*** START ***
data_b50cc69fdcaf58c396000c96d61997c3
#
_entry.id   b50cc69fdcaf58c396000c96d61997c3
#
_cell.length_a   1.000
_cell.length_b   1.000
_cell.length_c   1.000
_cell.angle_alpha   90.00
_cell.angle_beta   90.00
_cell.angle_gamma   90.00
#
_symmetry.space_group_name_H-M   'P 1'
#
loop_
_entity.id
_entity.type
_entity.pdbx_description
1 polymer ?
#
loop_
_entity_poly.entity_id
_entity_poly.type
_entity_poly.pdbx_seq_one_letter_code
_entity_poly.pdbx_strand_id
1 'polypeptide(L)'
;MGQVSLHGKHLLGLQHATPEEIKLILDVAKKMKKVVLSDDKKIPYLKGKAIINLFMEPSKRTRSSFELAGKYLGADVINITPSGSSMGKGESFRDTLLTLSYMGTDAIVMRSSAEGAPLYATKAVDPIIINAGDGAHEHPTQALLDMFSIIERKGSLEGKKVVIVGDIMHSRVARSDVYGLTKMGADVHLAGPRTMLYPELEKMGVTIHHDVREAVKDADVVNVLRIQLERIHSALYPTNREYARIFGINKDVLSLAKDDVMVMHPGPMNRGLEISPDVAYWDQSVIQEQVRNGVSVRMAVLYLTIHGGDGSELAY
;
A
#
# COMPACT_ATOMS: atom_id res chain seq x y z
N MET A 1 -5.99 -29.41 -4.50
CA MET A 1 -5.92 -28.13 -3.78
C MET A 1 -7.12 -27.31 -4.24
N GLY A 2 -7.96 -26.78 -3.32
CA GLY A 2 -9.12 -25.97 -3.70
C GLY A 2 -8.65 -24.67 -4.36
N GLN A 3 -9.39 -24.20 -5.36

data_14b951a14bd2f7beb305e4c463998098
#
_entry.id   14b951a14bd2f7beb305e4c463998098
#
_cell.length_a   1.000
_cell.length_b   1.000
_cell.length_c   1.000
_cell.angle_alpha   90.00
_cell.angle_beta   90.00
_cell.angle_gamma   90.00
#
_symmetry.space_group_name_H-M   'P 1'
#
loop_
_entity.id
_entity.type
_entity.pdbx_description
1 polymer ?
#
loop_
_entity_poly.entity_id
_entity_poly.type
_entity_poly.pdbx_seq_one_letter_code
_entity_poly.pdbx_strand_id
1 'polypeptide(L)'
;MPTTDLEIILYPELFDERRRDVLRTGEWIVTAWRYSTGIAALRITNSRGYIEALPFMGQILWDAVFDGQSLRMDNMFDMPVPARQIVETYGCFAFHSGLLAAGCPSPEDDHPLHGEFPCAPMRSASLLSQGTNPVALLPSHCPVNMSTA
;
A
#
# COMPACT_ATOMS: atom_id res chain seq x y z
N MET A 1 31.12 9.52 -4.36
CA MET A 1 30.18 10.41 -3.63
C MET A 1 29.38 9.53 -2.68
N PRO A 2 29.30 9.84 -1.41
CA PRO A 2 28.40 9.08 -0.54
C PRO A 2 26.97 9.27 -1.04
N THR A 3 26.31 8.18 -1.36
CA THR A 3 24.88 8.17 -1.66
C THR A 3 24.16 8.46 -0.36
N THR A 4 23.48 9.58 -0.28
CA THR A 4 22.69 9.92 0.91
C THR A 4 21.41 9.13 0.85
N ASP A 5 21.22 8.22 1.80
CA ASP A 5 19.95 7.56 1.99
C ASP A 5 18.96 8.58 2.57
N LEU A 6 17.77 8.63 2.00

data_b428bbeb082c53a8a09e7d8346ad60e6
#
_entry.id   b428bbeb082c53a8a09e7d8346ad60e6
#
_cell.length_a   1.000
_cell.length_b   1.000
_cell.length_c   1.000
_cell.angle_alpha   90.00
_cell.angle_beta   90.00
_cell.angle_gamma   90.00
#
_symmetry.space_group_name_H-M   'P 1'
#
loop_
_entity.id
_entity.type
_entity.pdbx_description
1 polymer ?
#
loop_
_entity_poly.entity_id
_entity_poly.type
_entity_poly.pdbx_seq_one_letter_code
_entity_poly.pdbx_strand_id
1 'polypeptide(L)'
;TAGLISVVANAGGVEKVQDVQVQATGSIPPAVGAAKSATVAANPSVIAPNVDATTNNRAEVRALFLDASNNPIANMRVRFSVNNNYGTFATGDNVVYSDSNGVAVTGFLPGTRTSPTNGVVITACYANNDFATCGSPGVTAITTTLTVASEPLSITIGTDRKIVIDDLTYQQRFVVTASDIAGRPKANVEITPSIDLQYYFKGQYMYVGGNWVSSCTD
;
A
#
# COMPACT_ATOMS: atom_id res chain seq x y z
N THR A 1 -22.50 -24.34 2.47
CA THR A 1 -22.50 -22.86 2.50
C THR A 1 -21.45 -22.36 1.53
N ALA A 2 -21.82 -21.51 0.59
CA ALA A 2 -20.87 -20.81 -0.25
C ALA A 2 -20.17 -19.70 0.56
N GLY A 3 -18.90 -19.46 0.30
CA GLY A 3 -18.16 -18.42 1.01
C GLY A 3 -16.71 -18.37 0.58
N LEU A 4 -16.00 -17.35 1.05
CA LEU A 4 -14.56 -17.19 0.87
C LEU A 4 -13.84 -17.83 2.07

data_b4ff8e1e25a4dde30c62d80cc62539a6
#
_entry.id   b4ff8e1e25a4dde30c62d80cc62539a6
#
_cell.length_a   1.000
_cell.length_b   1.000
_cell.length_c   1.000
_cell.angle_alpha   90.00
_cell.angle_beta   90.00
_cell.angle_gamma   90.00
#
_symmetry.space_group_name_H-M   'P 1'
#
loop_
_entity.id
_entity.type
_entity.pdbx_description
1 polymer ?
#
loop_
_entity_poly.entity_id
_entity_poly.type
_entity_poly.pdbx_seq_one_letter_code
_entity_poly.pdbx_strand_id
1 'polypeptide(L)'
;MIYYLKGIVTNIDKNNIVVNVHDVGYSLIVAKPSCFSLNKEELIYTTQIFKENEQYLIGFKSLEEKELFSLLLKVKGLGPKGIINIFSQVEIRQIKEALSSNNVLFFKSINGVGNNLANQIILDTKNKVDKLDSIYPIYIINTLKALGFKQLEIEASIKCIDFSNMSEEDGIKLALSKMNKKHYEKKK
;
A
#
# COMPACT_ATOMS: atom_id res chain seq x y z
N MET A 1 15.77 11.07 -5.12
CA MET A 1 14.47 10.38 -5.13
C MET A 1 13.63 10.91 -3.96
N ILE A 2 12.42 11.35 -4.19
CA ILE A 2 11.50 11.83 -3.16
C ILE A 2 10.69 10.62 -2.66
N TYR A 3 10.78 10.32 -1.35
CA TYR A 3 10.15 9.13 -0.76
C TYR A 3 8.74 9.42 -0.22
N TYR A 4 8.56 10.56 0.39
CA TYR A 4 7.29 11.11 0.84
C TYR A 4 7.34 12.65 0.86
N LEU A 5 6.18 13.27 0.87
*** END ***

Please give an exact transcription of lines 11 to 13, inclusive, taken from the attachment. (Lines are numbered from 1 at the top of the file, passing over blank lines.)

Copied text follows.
#
_symmetry.space_group_name_H-M   'P 1'
#